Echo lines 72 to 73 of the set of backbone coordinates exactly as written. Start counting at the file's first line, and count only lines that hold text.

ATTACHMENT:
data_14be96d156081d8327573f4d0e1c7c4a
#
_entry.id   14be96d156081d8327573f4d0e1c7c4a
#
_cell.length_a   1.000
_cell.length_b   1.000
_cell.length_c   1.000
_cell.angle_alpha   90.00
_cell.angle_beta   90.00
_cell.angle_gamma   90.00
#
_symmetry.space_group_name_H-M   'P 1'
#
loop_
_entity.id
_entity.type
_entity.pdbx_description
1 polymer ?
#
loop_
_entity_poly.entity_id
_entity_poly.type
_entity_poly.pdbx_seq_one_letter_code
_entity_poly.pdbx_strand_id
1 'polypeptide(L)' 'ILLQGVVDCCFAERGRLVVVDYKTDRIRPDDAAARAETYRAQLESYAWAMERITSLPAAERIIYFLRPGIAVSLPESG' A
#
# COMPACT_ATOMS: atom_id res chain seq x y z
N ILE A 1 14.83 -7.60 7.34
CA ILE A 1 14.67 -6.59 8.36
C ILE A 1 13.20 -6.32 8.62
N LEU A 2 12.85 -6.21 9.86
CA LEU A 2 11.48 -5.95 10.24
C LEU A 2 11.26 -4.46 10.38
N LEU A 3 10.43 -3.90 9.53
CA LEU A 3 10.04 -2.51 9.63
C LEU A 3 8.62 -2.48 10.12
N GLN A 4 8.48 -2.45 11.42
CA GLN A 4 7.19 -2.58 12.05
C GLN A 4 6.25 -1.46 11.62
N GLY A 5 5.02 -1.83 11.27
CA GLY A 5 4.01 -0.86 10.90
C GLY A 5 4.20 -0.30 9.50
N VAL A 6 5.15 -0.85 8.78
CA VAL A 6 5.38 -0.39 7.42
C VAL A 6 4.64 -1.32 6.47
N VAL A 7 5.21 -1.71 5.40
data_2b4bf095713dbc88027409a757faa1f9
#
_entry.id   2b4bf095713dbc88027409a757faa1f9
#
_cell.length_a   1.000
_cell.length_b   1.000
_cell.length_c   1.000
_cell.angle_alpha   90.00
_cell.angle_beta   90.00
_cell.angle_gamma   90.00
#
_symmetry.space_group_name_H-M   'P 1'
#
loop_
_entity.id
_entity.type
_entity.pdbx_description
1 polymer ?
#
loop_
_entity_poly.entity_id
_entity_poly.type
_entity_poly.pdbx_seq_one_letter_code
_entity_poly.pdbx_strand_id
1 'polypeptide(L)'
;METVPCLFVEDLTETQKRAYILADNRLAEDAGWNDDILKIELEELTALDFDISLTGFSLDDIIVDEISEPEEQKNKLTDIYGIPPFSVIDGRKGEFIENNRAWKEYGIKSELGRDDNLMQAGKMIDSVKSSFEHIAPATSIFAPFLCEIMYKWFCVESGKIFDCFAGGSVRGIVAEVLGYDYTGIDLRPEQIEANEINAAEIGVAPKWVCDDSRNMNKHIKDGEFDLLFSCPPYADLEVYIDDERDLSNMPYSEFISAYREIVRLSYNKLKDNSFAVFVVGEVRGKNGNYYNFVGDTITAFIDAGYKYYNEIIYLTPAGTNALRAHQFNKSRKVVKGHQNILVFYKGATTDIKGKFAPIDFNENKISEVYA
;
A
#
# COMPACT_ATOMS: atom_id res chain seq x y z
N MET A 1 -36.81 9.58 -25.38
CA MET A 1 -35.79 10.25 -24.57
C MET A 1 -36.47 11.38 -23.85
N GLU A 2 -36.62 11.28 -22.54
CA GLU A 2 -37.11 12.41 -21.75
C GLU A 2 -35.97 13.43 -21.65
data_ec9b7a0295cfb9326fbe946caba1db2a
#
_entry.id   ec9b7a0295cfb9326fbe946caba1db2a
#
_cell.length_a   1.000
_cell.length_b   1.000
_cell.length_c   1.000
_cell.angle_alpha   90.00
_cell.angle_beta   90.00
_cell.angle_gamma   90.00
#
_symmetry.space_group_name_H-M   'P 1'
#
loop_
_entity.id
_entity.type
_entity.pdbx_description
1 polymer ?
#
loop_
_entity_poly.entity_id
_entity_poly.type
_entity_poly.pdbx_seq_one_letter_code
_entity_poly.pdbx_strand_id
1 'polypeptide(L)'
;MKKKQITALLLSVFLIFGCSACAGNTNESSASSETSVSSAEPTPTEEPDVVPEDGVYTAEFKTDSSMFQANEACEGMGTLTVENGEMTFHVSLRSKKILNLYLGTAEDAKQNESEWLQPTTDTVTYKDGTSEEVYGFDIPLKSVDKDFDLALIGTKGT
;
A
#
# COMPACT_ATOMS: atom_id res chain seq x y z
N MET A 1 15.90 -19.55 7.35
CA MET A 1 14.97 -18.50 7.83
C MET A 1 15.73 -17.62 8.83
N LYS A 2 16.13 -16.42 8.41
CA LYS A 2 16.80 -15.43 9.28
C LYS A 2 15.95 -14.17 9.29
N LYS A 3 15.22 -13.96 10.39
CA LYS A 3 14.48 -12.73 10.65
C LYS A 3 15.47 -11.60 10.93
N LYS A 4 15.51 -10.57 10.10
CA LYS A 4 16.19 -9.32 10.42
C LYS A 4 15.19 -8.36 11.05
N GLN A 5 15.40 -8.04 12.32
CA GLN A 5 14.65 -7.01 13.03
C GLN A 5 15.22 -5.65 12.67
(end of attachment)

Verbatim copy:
;METVPCLFVEDLTETQKRAYILADNRLAEDAGWNDDILKIELEELTALDFDISLTGFSLDDIIVDEISEPEEQKNKLTDIYGIPPFSVIDGRKGEFIENNRAWKEYGIKSELGRDDNLMQAGKMIDSVKSSFEHIAPATSIFAPFLCEIMYKWFCVESGKIFDCFAGGSVRGIVAEVLGYDYTGIDLRPEQIEANEINAAEIGVAPKWVCDDSRNMNKHIKDGEFDLLFSCPPYADLEVYIDDERDLSNMPYSEFISAYREIVRLSYNKLKDNSFAVFVVGEVRGKNGNYYNFVGDTITAFIDAGYKYYNEIIYLTPAGTNALRAHQFNKSRKVVKGHQNILVFYKGATTDIKGKFAPIDFNENKISEVYA
;